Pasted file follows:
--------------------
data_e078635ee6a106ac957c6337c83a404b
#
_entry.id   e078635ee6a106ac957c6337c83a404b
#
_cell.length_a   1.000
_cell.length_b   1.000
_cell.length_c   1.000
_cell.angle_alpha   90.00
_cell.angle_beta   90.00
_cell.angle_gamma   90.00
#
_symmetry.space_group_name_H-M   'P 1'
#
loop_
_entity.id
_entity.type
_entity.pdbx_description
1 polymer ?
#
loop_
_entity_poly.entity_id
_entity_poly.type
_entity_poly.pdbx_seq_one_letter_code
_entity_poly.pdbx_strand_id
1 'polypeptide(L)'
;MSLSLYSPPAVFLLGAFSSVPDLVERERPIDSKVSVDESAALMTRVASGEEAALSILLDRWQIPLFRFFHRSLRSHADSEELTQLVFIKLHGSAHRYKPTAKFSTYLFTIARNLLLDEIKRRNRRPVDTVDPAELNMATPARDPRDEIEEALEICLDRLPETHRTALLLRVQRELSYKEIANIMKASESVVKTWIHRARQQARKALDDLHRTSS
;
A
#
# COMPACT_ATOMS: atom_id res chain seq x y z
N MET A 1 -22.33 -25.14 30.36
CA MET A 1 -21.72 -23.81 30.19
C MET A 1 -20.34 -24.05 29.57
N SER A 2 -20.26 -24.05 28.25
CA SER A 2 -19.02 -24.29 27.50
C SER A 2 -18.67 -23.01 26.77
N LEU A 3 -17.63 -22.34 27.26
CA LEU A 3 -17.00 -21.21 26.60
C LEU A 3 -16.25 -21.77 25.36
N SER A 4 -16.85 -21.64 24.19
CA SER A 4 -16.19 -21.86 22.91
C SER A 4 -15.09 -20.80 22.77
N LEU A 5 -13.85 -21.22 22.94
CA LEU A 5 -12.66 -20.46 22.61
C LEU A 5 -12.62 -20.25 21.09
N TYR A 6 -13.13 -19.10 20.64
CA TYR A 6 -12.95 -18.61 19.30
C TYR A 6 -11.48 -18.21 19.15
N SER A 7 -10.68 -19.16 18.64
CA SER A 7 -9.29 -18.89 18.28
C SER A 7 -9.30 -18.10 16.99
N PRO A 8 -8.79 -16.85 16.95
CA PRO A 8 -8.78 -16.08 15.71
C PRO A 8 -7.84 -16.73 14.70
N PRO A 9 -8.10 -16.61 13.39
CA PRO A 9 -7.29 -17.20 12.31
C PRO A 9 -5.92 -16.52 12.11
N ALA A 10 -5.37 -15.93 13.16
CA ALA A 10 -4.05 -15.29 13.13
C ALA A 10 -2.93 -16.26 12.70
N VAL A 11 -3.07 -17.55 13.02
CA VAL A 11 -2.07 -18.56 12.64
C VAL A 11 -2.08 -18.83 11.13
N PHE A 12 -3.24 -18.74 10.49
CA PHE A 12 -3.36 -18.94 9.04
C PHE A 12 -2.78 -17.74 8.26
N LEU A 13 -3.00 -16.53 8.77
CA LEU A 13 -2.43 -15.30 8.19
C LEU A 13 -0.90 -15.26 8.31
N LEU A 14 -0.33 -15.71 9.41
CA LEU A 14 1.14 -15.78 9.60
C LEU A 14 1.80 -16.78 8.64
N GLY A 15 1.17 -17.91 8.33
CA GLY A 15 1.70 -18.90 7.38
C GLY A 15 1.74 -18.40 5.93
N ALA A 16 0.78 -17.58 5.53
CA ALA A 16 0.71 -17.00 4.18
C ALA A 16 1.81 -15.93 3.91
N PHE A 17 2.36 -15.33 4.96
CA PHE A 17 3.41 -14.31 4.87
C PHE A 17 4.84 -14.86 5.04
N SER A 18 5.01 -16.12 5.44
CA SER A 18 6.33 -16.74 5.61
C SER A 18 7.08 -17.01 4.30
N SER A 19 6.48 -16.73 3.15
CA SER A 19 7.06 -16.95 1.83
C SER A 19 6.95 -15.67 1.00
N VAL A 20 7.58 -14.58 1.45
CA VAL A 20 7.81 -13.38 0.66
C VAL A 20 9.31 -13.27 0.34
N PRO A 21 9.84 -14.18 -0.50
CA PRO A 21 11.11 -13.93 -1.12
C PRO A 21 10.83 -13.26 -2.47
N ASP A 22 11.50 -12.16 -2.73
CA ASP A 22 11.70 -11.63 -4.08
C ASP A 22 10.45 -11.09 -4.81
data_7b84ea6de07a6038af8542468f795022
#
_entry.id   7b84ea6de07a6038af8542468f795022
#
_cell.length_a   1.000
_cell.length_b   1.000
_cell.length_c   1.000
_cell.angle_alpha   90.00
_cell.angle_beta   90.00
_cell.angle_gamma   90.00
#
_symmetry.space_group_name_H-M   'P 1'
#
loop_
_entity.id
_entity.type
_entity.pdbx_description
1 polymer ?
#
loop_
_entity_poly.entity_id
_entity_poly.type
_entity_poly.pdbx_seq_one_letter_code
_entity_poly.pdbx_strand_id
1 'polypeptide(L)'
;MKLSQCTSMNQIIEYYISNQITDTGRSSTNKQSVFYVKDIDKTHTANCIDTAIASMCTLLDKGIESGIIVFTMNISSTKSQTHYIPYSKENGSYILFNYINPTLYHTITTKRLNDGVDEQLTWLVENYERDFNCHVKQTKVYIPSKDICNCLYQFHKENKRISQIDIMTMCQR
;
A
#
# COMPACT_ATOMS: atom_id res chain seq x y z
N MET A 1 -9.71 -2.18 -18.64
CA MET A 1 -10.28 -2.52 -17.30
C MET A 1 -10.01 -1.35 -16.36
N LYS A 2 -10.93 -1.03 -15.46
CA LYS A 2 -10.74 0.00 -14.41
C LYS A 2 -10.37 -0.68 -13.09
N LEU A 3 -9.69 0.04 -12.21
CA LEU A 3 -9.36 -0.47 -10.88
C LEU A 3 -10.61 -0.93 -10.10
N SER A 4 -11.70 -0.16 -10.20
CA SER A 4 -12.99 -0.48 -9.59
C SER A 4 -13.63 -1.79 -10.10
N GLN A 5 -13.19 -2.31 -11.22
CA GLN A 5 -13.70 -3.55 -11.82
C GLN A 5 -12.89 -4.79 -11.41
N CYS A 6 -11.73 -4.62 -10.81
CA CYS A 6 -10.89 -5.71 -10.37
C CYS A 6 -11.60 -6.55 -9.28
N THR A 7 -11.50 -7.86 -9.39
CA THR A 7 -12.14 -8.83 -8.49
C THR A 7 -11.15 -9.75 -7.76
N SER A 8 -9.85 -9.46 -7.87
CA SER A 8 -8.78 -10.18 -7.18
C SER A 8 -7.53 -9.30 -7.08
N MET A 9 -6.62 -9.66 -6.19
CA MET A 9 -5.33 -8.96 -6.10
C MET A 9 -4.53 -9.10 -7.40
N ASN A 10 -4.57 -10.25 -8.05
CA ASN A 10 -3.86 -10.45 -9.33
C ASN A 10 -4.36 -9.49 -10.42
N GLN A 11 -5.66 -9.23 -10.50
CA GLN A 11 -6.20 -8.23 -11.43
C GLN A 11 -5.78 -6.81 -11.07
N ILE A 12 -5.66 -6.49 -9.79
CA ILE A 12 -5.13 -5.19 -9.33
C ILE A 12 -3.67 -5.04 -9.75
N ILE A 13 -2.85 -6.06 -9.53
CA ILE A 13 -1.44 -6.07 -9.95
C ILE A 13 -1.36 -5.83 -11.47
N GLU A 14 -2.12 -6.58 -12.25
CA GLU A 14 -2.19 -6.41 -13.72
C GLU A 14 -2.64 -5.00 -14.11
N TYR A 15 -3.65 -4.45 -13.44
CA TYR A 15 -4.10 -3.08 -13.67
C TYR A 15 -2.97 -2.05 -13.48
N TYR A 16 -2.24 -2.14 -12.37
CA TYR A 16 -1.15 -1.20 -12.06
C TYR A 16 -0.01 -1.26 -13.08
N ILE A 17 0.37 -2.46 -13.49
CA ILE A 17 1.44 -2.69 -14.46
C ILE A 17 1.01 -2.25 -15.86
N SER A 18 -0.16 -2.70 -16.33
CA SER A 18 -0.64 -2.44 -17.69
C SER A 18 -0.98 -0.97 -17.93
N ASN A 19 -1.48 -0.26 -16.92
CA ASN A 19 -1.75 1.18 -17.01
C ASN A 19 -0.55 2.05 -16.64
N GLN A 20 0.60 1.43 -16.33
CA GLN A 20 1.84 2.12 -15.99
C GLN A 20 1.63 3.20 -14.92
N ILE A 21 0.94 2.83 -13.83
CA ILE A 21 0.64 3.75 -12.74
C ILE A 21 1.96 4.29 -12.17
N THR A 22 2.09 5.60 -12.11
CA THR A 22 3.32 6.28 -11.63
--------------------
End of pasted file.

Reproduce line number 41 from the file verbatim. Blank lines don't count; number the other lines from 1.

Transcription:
CA SER A 4 -16.19 -21.86 22.91